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Compare checking around the US

By David McMillin ·
Thursday, November 14, 2013
Posted: 4 pm ET

A new study from The Pew Charitable Trusts, a nonprofit organization that aims to improve public policy, reveals that not all checking accounts in the United States are created equal.

Pew has been a staunch advocate of checking account transparency since it began to tackle the challenge of overwhelmingly long and confusing checking account disclosures. In 2011, the average length of these documents was a whopping 111 pages, making them nearly impossible for any consumer to read completely. In response, the organization developed a simple, one-page summary disclosure box to make checking easier to understand.

Pew's new study, "Checks and Balances: Measuring Checking Accounts' Safety and Transparency", reveals that many banks still haven't embraced easy-to-understand checking accounts. The study looked at 36 of the biggest banks in the country, with the results varying in different states. For example, 68 percent of big banks in New York have adopted Pew's disclosure box. In Ohio, that figure falls to 38 percent, and in Tennessee, it drops to a measly 22 percent.

"The bottom line is that, when it comes to banking, it matters where you live," says Susan Weinstock, director of Pew's Safe Checking in the Electronic Age Project.

Of the 36 banks involved in the research, Weinstock says only 13 have adopted the disclosure box. However, Weinstock and Pew want banks to do more than offer simple account terms. The organization also wants banks to eliminate the potential for account holders to overdraw their accounts at ATMs or while making point-of-sale transactions at retail stores. In addition, they are asking banks to stop re-ordering transactions in a manner that can result in more costly overdraft fees.

While some members of the banking industry are already revising their checking terms to become more consumer-friendly, no banks in the study adhered to all of Pew's best practices.

"It is important to note that all banks have room for improvement," Weinstock says.

To spur that improvement process, the organization is recommending that the Consumer Financial Protection Bureau, or CFPB, begin to require the entire banking industry to adopt easy-to-understand account summary disclosure boxes, make their overdraft fees reasonable and proportional to what they actually cost the bank and prohibit transaction re-ordering.

What do you think? Will the CFPB act on the recommendations and make checking clearer for consumers across the country?

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1 Comment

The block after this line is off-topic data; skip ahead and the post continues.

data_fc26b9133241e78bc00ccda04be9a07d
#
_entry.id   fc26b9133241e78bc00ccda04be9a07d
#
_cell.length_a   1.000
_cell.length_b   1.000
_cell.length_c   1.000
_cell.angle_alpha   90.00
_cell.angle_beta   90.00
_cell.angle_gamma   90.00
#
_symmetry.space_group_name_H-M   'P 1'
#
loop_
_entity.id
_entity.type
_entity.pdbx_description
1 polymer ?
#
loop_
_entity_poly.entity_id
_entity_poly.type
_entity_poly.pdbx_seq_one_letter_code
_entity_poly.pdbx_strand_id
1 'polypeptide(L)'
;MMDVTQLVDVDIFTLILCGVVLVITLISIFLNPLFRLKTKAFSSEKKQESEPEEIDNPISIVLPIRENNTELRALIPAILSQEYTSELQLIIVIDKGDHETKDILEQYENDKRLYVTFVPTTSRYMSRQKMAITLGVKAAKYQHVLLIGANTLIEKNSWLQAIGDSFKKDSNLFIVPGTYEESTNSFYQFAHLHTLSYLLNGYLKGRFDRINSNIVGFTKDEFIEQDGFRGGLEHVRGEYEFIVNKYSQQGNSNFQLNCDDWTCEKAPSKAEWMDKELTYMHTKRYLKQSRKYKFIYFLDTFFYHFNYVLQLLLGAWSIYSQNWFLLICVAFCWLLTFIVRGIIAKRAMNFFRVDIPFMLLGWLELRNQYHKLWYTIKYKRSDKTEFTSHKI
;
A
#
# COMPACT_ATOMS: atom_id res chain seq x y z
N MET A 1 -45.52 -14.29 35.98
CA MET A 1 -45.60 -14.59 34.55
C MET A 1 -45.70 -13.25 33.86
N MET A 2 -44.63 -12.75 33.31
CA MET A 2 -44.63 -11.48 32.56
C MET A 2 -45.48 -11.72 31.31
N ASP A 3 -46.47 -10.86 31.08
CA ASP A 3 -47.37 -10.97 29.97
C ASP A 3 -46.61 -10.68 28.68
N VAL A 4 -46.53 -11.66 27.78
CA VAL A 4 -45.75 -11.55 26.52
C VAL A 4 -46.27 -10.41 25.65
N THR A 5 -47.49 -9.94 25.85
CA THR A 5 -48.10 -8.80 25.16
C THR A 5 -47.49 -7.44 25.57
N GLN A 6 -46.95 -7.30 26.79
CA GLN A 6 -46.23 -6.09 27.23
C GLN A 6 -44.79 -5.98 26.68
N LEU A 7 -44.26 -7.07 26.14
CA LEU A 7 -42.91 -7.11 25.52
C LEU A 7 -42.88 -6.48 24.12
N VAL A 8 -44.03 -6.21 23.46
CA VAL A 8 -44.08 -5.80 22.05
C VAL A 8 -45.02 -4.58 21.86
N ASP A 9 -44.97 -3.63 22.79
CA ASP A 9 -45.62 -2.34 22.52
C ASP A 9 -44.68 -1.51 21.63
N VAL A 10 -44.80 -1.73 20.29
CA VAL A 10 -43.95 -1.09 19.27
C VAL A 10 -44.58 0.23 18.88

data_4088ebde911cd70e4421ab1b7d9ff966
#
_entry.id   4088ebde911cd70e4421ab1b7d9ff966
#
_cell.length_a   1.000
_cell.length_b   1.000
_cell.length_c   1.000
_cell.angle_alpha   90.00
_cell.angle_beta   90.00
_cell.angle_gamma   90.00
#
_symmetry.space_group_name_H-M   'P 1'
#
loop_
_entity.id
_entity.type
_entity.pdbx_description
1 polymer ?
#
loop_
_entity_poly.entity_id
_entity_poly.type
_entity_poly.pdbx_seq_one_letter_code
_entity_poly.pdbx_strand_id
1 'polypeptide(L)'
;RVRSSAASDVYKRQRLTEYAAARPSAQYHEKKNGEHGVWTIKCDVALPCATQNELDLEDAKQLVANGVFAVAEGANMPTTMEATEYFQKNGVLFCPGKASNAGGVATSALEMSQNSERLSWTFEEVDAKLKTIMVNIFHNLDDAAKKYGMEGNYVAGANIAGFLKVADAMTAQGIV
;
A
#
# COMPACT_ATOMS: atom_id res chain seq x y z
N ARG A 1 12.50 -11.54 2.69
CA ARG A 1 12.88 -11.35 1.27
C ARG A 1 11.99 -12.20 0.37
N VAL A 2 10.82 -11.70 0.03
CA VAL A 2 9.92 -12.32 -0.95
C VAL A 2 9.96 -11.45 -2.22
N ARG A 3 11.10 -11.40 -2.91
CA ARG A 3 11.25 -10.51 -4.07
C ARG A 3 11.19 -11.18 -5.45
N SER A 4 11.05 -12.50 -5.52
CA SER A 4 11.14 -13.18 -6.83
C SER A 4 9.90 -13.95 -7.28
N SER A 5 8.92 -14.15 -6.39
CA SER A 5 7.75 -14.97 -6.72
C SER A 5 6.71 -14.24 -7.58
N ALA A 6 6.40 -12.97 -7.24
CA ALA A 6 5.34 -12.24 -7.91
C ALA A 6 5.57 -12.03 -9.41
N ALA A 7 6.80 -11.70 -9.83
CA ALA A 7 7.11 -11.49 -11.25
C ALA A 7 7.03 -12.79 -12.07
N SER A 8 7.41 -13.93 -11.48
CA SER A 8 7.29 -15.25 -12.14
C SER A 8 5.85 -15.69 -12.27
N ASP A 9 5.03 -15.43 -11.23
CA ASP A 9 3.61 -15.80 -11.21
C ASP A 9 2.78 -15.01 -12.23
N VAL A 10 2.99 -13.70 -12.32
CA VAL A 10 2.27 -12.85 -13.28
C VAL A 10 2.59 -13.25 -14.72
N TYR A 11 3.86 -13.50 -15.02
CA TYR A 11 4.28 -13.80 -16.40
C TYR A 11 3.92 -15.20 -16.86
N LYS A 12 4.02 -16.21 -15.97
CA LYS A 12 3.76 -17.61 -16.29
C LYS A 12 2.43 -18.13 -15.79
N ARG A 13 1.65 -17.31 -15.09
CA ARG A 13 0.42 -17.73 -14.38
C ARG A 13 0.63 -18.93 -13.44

November 18, 2013 at 1:50 pm

I agree that overdraft fees are obscene and desperately need to be regulated/reduced by the Federal Banking Commission. While I understand that banks want their account holders to be responsible with their money, charging outrageous fees will not improve the account holders position.

I have a pre-negotiated monthly rate for my cell phone bill and I authorized this company to withdraw those funds from my checking account on a specific date each month. In September of this year the cell phone company withdrew in excess of four times the amount I had authorized and they withdrew the funds five days before the date we had agreed upon and this withdrawl put my checking account into an overdraft position. In addition because my cell phone company made this error, five other transactions that I had authorized were also presented this particular day and therefore I was charged five additional overdraft fees of $35 each (two of these transactions were less than $5.00. By the time this day was over my checking account was in excess of $750.00 overdrawn. I did dispute the charge through the bank with my cell phone company. However, this dispute process does take 10 days because the bank sends a letter to the company in question to advise them that the customer is disputing the balance withdrawn and they have 10 days to respond. My cell phone company did not respond within the allotted 10 days so after 8 days my bank issued what they call a provisional credit. After 10 days when my cell phone company still did not respond the bank finally credited the entire amount the cell phone company withdrew as well as all of the overdraft fees back to my account. My bank did pay each of balances for each transaction presented that day only because I had the funds available in my savings account but it is their policy to refuse to pay these transactions if you do not have an account with them equal of in excess of the balance of each transaction presented which could do serious damage to your reputation if you did not have the funds available. Trying to straighten out this sort of problem could lead to a real nightmare of unnecessary paperwork and hours of conversations/'s not all just about money. I really think the Federal Banking Commission needs to take a long hard look at banking practices in general but particularly the cost of overdraft fees. In my case the cell phone company made two errors (I did not make the errors), it is not always the account holder's fault and it is time that banks realize that all humans make mistakes (including accounts receivable clerks at corporations) instead of being so hard-nosed all of the time toward their customers.